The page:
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I removed all refrences to Dwarvish, as I can't find that term anywhere. In WoW its called "Dwarven" as well as the RPG. If dwarvish is mentioned in a source we can add it back into the article as a footnote.Baggins 11:41, 25 December 2006 (EST)
We really need some citations... I really question the magnus, magna bit, as Magna is used interchangeably as a neutral term for both male and female in Cycle of Hatred.Baggins 10:45, 29 December 2006 (EST)
Interesting accourance... Edit
I shouted "Die trogg scum in dwarfen, and "scum" translated to modon, a mispelling of modan... weird 0_0
a random weird thing i had is that when me and my dwarf friend (im a gnome), said something offensive to me in dwarvish, and then i saw one word translating to "algaz." and i was like "what was that fourth word you said? and it turned out that it was "suck." So now i wonder, why would dwarves name their intricate system of tunnel checkpoints "Dun Suck"?
mabye for all the hours grief spent corpse running through it so they can get Bjarn or something?--Truckman1 22:10, 28 February 2008 (UTC)
- Words from the language are dispensed more-or-less randomly among the variety of words. There is at least one more word that would come up as "algaz". This is just an odd occurrence, albeit a very funny anecdote but pointless for determining anything in "real" dwarvish. --Amathusia 14:12, 23 March 2008 (UTC)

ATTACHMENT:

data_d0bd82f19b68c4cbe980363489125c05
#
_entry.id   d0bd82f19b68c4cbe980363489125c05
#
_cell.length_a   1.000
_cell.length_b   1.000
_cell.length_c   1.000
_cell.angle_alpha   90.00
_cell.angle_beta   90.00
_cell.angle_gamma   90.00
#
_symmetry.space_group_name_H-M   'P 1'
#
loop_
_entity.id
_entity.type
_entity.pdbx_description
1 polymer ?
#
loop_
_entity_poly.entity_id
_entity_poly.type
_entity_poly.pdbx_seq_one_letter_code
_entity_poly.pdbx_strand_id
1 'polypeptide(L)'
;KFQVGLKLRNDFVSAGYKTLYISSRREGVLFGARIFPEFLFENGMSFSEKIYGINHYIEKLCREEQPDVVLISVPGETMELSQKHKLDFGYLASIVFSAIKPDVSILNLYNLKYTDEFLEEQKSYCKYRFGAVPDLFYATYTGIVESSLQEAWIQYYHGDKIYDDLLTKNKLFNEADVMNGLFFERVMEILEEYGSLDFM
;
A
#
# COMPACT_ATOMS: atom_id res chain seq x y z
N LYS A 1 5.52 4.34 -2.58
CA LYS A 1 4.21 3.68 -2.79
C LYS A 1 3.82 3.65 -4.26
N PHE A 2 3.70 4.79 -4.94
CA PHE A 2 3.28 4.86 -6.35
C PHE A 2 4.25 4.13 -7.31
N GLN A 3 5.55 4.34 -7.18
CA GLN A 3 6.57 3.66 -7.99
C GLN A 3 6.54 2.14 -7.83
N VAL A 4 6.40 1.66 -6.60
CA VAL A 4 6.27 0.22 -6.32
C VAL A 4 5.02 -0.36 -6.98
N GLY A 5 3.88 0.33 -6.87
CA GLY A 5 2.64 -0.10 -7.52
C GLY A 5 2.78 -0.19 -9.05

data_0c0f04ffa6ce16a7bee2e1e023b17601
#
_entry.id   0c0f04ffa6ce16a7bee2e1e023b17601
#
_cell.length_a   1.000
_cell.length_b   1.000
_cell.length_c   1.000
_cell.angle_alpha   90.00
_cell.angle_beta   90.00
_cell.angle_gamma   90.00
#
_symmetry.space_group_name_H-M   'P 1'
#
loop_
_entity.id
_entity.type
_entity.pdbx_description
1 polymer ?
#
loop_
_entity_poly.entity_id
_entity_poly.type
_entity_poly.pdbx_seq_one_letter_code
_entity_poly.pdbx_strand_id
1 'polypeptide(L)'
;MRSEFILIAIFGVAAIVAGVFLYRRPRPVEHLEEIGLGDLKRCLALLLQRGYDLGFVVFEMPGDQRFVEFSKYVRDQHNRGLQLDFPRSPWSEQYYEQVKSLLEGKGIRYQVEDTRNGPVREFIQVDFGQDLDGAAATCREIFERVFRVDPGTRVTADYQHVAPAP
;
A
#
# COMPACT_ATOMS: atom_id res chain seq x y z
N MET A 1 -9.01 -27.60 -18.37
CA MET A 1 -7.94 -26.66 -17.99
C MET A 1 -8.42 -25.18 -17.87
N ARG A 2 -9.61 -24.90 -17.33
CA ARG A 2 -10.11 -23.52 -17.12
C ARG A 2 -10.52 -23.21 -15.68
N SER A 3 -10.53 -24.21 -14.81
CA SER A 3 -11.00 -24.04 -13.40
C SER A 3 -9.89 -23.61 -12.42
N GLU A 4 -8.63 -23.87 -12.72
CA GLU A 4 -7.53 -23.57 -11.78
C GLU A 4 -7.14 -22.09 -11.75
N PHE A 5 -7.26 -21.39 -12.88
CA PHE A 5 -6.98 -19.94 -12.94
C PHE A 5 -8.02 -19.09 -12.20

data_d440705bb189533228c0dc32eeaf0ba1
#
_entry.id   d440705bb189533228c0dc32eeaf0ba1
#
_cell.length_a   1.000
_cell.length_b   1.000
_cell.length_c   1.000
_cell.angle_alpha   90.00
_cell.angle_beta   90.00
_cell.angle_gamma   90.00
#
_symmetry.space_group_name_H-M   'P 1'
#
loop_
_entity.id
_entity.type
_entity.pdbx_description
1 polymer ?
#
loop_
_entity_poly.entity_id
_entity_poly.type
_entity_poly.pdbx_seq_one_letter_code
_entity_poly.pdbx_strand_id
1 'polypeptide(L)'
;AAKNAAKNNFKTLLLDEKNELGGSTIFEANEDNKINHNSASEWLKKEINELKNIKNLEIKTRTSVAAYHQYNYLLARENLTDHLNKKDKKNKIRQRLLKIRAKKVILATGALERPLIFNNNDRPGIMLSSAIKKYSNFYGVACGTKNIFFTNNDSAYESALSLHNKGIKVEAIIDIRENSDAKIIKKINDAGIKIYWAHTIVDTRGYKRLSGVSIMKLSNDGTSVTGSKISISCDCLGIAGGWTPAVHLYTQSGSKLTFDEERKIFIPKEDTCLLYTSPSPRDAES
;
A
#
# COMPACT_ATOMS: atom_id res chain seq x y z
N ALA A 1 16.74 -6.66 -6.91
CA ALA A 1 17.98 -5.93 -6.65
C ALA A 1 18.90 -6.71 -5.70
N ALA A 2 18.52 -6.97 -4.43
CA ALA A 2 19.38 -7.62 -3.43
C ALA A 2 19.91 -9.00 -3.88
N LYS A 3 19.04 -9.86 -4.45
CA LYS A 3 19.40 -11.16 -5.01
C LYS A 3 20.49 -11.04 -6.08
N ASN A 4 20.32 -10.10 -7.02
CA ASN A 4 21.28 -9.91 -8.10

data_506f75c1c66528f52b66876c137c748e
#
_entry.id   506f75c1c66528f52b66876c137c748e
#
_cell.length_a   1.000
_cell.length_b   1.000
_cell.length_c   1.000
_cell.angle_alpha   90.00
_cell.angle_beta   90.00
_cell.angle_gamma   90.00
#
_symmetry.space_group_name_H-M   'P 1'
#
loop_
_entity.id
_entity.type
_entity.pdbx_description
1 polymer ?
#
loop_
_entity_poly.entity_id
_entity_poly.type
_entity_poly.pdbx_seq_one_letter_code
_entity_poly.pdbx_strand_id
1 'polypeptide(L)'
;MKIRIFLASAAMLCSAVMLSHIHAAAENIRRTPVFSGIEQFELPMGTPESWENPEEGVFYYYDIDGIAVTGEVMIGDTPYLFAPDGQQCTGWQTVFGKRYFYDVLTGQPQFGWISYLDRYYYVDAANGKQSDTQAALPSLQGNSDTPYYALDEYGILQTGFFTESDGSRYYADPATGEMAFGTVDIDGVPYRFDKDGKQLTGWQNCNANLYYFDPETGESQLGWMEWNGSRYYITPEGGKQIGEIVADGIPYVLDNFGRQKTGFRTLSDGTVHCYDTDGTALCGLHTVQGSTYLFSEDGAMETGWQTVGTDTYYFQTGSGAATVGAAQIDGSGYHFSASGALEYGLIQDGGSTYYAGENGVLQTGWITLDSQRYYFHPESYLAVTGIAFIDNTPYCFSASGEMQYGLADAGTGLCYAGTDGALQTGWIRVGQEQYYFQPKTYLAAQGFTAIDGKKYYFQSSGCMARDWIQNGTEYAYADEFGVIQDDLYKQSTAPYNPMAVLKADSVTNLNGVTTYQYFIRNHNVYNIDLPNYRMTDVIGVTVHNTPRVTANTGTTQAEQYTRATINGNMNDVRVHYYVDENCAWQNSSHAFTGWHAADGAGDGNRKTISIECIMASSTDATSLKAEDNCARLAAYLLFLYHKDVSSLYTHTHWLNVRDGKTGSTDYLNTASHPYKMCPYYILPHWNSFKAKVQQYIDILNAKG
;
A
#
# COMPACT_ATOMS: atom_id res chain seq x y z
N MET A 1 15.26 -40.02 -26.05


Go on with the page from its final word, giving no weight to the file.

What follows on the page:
Dwarvish is clearly based on Germanic languages Edit
Some of the examples, "loch" is Scots from an unattested native language in Scotland for a specific type of lake. As well, numerous other terms pop out to a speaker of a few Germanic languages such as Dwarves shouting for guards with "Skulde!", as in English you have the word "Shield", German "Schild", and in the Scandinavian dialects "*skild".
The clearest influence of Dwarvish mannerisms etc in WoW are clearly Germanic... Either Scandinavian, Scottish (the accent), or other Germanic account. I'd find it interesting if the Earthen were to speak a language more closer to a proto-Germanic language than more directly Scandinavian. Ah, as well, Scots has been heavily influenced by Scandinavian languages than other English dialect/languages as the Vikings colonized much more in the north, and the Normans extended less so in the north. It's a good bet that Dwarvish is based from Scots with a heavy chunk of Scandinavian languages. (Swedish/Norse/Danish are all closer as "languages" than many "dialects") --Amathusia 14:18, 23 March 2008 (UTC)
- Well, "loch" is Gaelic in origin, meaning it is a Celtic word, not Germanic. Celtic and Scandinavian languages have traditionally inspired the languages of dwarves and elves, starting with Tolkien. --User:Varghedin/Sig 07:17, 24 March 2008 (UTC)